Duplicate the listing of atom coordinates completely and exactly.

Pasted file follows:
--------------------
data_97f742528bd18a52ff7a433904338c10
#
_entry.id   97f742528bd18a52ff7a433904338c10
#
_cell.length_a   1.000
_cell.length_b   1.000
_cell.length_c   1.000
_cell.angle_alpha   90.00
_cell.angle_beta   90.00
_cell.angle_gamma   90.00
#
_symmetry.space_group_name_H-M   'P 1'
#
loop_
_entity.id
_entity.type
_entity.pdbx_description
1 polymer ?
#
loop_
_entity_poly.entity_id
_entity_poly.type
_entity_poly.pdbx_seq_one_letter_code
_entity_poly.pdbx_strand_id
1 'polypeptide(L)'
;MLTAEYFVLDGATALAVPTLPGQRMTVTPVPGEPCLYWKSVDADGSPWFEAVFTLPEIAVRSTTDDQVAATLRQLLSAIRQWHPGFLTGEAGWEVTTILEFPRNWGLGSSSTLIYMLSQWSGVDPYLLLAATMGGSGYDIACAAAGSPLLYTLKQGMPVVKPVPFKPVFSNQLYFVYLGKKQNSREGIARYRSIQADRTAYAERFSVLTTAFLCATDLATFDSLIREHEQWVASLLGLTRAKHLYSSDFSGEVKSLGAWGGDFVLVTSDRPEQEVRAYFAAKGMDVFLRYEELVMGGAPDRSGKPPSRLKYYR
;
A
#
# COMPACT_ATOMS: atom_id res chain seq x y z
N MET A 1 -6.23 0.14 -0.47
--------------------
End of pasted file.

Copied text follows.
data_97f742528bd18a52ff7a433904338c10
#
_entry.id   97f742528bd18a52ff7a433904338c10
#
_cell.length_a   1.000
_cell.length_b   1.000
_cell.length_c   1.000
_cell.angle_alpha   90.00
_cell.angle_beta   90.00
_cell.angle_gamma   90.00
#
_symmetry.space_group_name_H-M   'P 1'
#
loop_
_entity.id
_entity.type
_entity.pdbx_description
1 polymer ?
#
loop_
_entity_poly.entity_id
_entity_poly.type
_entity_poly.pdbx_seq_one_letter_code
_entity_poly.pdbx_strand_id
1 'polypeptide(L)'
;MLTAEYFVLDGATALAVPTLPGQRMTVTPVPGEPCLYWKSVDADGSPWFEAVFTLPEIAVRSTTDDQVAATLRQLLSAIRQWHPGFLTGEAGWEVTTILEFPRNWGLGSSSTLIYMLSQWSGVDPYLLLAATMGGSGYDIACAAAGSPLLYTLKQGMPVVKPVPFKPVFSNQLYFVYLGKKQNSREGIARYRSIQADRTAYAERFSVLTTAFLCATDLATFDSLIREHEQWVASLLGLTRAKHLYSSDFSGEVKSLGAWGGDFVLVTSDRPEQEVRAYFAAKGMDVFLRYEELVMGGAPDRSGKPPSRLKYYR
;
A
#
# COMPACT_ATOMS: atom_id res chain seq x y z
N MET A 1 -6.23 0.14 -0.47